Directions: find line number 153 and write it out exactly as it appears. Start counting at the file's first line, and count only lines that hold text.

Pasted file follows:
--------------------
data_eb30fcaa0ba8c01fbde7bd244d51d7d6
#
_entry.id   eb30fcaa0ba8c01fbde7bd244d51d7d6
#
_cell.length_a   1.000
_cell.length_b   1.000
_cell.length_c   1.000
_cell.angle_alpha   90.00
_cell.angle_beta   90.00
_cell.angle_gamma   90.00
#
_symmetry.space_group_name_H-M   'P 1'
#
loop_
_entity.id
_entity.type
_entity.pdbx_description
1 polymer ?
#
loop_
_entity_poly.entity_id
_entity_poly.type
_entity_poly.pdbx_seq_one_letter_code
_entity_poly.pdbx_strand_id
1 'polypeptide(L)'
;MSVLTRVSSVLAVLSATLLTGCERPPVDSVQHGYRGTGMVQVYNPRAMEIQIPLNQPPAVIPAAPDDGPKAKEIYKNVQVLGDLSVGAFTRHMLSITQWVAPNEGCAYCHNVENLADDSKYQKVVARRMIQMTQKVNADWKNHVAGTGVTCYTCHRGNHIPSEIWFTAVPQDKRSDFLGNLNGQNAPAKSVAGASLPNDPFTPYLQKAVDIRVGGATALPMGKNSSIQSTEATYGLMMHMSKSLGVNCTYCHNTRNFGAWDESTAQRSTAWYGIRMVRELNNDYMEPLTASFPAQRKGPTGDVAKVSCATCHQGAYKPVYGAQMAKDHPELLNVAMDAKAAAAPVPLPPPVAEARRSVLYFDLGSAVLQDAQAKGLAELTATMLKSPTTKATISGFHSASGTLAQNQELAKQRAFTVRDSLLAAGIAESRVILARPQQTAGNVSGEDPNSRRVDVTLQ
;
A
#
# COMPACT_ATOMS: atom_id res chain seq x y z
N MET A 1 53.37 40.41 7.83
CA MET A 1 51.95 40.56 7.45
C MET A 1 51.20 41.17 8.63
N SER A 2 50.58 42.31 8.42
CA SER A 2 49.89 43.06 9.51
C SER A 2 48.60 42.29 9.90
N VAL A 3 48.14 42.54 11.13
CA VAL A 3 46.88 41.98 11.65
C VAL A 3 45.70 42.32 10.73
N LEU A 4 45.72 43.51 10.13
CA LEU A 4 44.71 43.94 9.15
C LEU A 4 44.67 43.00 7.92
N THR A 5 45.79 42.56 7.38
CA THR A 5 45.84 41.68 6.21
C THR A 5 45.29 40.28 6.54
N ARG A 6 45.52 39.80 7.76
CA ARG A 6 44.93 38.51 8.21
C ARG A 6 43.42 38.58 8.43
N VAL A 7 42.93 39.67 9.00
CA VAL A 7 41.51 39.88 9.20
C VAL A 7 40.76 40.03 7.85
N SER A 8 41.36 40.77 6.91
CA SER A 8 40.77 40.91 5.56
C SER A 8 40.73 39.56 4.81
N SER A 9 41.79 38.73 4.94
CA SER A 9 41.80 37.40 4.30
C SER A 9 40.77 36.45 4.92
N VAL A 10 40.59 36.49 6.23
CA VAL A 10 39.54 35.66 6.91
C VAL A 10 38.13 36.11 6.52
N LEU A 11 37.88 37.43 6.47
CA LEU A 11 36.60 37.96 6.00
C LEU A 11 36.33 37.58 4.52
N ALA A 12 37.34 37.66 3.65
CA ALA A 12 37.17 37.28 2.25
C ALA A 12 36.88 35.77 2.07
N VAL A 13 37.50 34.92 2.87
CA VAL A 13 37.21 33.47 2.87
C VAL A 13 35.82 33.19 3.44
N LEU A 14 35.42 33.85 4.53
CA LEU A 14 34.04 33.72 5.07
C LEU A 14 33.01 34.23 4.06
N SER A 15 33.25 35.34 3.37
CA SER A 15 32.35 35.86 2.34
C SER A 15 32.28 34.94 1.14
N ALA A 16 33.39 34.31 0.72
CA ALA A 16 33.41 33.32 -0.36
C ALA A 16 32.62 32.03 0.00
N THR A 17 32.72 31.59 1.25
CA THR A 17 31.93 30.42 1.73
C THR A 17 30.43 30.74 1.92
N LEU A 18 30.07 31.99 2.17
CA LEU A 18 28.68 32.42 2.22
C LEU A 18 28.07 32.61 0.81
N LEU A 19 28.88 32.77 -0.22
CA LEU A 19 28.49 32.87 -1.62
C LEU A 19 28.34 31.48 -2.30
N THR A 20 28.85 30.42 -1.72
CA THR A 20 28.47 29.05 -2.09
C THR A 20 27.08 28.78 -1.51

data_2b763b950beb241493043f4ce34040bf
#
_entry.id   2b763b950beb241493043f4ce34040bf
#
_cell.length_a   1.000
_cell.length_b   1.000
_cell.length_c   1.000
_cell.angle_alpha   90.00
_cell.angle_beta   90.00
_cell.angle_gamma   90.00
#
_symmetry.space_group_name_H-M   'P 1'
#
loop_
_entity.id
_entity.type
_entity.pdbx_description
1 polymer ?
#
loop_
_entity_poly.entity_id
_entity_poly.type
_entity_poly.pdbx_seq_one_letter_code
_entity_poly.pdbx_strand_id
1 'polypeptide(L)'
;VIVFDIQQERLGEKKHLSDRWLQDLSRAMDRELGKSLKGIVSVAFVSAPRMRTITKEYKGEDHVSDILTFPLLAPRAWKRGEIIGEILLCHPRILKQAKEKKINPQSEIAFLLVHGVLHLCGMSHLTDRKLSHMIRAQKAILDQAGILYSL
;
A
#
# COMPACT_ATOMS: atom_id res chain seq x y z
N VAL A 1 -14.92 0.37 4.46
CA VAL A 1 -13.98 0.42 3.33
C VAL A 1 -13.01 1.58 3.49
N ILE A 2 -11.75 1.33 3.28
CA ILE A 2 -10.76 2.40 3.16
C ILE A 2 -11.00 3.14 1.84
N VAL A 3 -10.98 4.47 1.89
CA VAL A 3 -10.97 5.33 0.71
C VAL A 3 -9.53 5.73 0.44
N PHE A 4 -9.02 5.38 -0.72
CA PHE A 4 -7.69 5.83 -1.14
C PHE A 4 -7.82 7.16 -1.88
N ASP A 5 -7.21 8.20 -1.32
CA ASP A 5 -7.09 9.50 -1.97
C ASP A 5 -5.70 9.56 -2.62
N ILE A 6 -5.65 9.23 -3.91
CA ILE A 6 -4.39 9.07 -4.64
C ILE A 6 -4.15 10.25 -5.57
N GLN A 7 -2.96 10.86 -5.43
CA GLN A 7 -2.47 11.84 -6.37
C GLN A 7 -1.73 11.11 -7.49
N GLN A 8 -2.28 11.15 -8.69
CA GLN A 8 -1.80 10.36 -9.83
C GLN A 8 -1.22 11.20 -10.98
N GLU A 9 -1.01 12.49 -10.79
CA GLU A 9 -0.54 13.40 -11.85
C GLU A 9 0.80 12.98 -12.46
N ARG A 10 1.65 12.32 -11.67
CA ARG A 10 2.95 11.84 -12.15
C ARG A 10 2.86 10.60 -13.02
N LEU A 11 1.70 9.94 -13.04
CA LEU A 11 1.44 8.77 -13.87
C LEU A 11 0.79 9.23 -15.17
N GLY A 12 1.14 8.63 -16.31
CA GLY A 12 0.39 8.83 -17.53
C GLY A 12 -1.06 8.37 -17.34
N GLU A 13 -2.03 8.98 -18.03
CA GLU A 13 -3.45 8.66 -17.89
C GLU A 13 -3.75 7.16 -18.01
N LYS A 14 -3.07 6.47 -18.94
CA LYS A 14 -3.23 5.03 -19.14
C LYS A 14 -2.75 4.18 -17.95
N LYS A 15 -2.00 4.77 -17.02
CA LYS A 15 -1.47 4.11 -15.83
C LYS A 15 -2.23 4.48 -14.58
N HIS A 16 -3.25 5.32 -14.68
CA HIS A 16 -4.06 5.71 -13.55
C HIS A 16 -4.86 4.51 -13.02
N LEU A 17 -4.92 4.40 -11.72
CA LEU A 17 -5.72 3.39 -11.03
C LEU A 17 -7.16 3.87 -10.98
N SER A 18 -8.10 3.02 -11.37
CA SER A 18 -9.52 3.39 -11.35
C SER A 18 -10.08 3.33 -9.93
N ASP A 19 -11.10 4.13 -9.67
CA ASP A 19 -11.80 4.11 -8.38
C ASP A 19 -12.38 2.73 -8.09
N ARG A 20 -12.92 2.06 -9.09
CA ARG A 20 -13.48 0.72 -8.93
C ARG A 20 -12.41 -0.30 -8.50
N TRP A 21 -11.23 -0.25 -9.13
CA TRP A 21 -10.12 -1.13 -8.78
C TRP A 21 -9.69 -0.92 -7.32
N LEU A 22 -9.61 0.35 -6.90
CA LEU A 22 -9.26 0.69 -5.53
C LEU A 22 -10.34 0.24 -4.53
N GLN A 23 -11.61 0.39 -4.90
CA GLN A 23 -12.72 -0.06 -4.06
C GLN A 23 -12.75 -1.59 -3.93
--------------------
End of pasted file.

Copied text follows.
C LEU A 11 0.79 9.23 -15.17